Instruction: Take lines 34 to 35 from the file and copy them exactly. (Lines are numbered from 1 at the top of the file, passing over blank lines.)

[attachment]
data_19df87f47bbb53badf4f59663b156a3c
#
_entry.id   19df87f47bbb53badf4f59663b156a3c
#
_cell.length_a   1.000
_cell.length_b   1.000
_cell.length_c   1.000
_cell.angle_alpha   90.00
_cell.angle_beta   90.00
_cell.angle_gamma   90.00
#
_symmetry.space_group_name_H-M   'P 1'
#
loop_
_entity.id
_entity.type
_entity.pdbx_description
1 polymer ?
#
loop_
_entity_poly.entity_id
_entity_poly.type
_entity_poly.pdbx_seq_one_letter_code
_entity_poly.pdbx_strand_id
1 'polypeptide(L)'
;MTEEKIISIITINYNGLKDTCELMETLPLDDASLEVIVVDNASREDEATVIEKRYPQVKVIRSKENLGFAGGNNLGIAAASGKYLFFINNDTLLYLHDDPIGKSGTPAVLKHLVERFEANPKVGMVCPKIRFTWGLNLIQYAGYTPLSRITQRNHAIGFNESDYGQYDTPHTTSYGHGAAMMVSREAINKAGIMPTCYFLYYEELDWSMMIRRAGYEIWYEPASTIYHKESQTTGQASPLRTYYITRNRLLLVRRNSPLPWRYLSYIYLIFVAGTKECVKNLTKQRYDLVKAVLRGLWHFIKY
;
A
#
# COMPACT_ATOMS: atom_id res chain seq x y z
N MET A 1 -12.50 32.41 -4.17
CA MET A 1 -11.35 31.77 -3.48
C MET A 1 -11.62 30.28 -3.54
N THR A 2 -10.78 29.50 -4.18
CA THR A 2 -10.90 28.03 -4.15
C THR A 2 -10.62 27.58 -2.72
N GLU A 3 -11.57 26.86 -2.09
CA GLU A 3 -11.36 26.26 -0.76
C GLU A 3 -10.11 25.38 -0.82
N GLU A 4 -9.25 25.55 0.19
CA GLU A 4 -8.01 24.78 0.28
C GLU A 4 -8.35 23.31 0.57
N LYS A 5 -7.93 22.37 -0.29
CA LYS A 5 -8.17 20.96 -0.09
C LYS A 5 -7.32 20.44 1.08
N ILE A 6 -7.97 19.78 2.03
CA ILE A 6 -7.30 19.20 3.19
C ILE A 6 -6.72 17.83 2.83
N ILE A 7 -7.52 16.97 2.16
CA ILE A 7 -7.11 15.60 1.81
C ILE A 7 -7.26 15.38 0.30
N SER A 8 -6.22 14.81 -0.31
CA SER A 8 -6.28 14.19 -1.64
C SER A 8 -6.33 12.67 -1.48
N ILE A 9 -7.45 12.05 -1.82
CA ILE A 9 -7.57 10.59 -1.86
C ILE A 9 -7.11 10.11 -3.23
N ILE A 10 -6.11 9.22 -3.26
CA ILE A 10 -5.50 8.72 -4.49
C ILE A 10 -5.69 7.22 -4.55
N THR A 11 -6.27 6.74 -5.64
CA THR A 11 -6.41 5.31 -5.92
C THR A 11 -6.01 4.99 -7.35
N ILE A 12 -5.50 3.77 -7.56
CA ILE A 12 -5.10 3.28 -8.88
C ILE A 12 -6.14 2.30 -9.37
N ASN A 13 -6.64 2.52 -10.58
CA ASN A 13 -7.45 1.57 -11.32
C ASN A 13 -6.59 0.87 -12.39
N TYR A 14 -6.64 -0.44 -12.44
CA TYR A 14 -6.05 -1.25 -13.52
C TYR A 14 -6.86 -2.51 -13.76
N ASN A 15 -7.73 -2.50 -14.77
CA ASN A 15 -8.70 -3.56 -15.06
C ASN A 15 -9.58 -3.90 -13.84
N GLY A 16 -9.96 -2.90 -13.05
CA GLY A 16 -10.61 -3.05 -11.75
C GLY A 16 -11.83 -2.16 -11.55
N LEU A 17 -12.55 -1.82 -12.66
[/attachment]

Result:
N THR A 2 -10.78 29.50 -4.18
CA THR A 2 -10.90 28.03 -4.15